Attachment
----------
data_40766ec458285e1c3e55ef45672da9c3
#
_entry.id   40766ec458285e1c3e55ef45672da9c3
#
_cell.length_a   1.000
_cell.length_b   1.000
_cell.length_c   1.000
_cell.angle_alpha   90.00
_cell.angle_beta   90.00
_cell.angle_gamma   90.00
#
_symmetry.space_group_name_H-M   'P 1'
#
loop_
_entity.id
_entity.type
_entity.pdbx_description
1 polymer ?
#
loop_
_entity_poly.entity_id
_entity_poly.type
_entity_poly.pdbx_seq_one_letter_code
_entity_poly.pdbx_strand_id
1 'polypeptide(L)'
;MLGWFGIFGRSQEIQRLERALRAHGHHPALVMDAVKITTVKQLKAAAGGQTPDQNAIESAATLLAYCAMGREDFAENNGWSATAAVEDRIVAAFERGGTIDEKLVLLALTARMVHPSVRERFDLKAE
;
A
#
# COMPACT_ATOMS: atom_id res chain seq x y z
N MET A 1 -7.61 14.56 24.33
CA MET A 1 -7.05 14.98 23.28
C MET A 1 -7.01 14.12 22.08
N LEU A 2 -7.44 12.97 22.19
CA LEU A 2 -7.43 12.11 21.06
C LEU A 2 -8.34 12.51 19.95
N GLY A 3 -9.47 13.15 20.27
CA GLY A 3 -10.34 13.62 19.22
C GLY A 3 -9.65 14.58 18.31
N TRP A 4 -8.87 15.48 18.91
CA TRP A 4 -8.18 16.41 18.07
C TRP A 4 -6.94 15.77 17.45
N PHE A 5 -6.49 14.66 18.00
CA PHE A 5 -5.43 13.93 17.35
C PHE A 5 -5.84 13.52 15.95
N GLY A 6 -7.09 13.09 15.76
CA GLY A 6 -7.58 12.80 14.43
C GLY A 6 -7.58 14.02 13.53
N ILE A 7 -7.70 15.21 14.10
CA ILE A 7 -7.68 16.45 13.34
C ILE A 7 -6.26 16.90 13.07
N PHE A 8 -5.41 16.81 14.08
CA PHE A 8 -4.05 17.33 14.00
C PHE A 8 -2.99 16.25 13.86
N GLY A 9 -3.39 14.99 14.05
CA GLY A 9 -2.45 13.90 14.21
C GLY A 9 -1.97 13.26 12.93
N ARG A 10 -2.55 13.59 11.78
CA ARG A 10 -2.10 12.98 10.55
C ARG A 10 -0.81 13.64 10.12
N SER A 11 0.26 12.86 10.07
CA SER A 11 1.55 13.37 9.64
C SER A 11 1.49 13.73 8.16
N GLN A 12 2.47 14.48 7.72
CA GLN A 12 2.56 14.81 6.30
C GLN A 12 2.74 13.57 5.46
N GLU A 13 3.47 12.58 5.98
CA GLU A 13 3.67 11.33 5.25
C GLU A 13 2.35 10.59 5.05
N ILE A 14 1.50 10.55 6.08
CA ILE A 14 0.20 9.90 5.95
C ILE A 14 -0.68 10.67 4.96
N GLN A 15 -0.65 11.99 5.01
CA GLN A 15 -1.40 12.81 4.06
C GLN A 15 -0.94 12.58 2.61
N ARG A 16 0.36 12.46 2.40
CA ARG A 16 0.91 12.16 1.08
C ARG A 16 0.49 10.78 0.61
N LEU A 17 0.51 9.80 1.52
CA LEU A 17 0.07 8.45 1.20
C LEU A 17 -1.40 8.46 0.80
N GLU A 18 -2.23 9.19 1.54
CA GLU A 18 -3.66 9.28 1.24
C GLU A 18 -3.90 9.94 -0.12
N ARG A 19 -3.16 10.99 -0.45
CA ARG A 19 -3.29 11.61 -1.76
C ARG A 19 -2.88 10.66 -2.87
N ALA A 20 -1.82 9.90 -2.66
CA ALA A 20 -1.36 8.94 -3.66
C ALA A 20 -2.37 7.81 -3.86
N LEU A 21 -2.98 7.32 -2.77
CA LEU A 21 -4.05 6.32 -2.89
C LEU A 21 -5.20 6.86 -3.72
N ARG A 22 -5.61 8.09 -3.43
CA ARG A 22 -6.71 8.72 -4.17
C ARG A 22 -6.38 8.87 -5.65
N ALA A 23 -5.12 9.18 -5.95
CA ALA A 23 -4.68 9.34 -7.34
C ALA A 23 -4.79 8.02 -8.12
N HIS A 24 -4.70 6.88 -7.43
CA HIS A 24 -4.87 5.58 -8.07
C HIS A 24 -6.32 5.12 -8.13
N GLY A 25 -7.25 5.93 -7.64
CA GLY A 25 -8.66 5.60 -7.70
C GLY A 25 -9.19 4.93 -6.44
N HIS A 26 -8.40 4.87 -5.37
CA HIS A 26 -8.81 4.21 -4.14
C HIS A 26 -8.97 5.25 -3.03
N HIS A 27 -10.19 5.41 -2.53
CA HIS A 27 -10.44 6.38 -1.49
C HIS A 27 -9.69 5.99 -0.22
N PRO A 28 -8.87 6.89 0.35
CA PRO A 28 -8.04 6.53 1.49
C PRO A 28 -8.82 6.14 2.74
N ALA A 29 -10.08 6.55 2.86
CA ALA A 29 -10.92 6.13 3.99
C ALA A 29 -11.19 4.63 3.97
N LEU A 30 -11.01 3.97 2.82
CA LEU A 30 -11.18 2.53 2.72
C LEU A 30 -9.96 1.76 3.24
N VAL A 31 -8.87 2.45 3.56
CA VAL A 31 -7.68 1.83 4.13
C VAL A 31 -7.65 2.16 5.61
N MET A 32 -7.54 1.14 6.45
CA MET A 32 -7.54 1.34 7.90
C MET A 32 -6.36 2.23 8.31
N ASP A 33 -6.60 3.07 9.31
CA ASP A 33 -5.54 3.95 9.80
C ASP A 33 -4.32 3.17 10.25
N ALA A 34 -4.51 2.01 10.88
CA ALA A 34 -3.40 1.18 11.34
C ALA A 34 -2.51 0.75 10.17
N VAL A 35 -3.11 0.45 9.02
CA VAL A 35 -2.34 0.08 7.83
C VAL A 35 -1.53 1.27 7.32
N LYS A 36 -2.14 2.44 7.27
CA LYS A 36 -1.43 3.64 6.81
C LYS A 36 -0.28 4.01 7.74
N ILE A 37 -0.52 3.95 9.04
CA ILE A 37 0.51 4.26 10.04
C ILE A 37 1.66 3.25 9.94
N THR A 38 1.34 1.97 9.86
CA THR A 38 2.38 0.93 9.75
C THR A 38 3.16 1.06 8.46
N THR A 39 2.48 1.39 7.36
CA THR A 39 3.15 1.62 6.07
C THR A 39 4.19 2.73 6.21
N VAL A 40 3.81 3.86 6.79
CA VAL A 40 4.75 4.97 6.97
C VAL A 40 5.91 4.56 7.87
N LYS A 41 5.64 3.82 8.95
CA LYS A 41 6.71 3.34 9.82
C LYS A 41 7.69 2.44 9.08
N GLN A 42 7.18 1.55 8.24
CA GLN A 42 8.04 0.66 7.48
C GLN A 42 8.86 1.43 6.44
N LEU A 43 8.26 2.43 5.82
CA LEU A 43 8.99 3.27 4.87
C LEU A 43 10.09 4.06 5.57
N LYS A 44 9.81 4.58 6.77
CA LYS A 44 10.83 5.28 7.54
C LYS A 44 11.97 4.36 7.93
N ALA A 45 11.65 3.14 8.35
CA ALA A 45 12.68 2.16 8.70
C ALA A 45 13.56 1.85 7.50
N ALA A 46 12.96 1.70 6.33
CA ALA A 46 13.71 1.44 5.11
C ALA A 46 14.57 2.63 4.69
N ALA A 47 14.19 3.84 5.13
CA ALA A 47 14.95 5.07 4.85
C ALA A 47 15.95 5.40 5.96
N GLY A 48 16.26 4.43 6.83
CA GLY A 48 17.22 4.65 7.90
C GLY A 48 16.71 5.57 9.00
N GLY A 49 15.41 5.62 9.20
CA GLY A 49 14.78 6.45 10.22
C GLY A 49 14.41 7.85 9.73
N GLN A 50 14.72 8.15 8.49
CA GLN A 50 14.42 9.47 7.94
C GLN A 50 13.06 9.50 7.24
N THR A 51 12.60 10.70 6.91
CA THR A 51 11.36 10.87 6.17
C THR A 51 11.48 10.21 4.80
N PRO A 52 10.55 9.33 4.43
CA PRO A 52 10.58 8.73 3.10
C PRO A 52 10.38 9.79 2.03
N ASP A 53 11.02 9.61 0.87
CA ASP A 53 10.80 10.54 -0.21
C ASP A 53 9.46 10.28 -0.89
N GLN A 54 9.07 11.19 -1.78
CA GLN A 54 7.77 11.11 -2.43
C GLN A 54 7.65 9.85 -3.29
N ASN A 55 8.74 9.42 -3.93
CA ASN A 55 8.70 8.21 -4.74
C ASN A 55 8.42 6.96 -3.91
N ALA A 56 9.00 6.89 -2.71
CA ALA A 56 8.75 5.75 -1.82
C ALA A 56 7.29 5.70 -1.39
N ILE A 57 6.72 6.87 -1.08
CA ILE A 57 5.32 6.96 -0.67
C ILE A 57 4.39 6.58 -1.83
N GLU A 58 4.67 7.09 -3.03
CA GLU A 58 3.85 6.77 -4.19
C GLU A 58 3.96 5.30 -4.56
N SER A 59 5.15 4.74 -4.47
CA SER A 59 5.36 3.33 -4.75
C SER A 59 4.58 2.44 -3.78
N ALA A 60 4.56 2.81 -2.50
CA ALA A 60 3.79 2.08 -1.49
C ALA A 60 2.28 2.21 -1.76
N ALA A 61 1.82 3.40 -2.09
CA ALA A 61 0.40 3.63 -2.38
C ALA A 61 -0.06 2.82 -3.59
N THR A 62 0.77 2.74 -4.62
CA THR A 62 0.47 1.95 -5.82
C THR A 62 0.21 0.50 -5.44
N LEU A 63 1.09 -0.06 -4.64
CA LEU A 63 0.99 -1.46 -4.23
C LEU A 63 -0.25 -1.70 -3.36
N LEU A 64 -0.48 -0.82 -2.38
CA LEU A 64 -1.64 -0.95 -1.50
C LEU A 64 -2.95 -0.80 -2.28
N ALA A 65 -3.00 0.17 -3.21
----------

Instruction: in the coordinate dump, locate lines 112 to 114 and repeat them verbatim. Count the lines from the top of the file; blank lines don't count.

N PRO A 28 -8.87 6.89 0.35
CA PRO A 28 -8.04 6.53 1.49
C PRO A 28 -8.82 6.14 2.74